How to Become a Great Boss: The Rules For Getting and Keeping the Best Employees

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Description

Author: Fox Jeffrey J.

Brand: Hachette Books

Color: Green

Edition: 1

Features:

  • Hachette Books

Package Dimensions: 23x224x322

Number Of Pages: 192

Release Date: 15-05-2002

Details: Product Description
The Great Boss Simple Success Formula
Companies Do What the Boss Does Groom ‘Em, or Broom ‘Em Hire Slow, Fire Fast Don’t Be TiredThe Rule of the Ds Delegate Down, Down, Down Don’t Hire a Dog and Bark Yourself Don’t Shoot from the Lip Never Be Little, Never Belittle Listen to Phonies, Fools, and Frauds Don’t Check Expense Accounts “Quit” Is for Scrabble It’s Okay to Be Quirky
Did you ever have a great boss? Everyone should have one, but not enough people do. If you’re a boss, or hope to become one, or have a less-than-great boss, then this is the book that could change your career-and your life.
In times like these, being a great boss can be harder than ever. If you want surprising and useful advice on how to handle the tough stuff — from having to fire a long-time employee to being a new boss with a demoralized team — the stories, observations, and advice contained in this gem of a book will set your feet in the right direction. And if you just want advice on living up to the legend who preceded you in the job, or even ways to emulate someone who was a great boss to you, Jeffrey Fox has gathered anecdotes from some of the mightiest and most respected bosses in America. The bestselling author who brought you How to Become CEO and How to Become a Rainmaker knows the territory about which he speaks.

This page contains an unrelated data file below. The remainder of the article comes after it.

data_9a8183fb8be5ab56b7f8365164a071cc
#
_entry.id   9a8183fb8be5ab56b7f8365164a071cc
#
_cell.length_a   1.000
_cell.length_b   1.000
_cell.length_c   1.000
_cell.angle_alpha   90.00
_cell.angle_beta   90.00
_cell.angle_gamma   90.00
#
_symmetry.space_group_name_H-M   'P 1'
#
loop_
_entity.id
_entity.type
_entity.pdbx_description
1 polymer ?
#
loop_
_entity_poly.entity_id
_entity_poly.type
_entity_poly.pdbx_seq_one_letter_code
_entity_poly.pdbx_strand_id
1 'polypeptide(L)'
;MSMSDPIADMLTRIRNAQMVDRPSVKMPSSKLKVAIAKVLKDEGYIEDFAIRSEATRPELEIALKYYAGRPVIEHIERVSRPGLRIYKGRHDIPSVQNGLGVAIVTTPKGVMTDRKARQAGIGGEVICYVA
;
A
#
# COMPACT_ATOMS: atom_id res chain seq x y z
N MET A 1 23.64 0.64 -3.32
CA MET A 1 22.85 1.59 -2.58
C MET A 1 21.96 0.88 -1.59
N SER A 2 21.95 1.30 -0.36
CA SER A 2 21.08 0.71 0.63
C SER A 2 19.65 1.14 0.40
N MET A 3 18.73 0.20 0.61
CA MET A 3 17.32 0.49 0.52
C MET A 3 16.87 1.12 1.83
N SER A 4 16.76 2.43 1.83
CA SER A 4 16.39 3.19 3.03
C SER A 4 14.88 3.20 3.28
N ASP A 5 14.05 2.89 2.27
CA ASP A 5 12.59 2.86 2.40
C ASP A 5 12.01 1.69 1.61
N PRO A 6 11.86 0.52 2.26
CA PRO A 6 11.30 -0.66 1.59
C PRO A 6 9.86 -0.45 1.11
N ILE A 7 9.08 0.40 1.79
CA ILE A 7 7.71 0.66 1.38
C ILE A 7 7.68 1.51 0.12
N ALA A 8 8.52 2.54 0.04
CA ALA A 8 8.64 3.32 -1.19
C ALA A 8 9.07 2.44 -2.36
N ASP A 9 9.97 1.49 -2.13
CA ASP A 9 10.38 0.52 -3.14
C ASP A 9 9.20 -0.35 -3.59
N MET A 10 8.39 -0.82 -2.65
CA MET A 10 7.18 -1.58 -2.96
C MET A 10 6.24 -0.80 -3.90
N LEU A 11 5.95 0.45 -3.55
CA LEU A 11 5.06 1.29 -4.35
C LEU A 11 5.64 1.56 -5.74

Fox is the master of the counterintuitive angle. For every boss who has implied “I know what’s best, that’s why I’m the boss,” Fox counsels, “Listen to Phonies, Fools, and Frauds” and “Don’t Check Expense Accounts.” His stories from bosses who have cared equally for employees’ lives and the bottom line will inspire you to see that profit counts, but so do camaraderie, motivation, and a great place to work.
In a time of considerable corporate downsizing, it’s more important than ever for bosses to surround themselves with motivated employees. Jeffrey Fox’s newest volume will have a place on the shelves of top brass everywhere who want to remain leaders of their pack.
About the Author
Jeffery J. Fox was
Sales & marketing Management magazine’s “Outstanding Marketer;” the National Industrial Distributors Association’s “Outstanding Marketer;” and the Connecticut American Marketing Association’s “Marketer of the Year.” Prior to founding Fox & Co., a premier marketing consulting firm, he held senior marketing positions at several international companies. Fox’s bestselling books, including
How to Become CEO and
How to Become a Rainmaker, have been published in thirty-five languages. A sought-after speaker to large organizations and groups of senior executives, he is a graduate of Trinity College in Hartford, Connecticut, and has an MBA from Harvard Business School. His offices are in Chester, Connecticut.
Excerpt. © Reprinted by permission. All rights reserved.
I
Mr. Hart
The great boss stirs the people. The great boss elevates, applauds, and lauds the employees. The great boss makes people believe in themselves and feel special, selected, anointed. The great boss makes people feel good.
Great bosses are memorable. In sixty seconds, this boss created a memory to last over sixty years.
The employee was twenty-four. It was his first real job. He was in the fifth week.
That morning there was a knock on the six- foot-tall glass wall that framed his “office.” “Excuse me, Mr. Godfrey, my name is Ralph Hart,” said a courtly, exquisitely dressed man in his sixties. “Do you have a minute?”
“Of course,” answered the young employee, who recognized the name, but not the face, of the company’s legendary Chairman-of-the-Board.
“Thank you,” said Mr. Hart. “Mr. Godfrey, may I tell you a few things about your company?” To the employee’s nod, Mr. Hart continued: “Mr. Godfrey, your company is a first-class company. We have first-class products. We have first-class customers. We have first-class advertising. In fact, sometimes we even fly first-class because the airlines are some of our first-class

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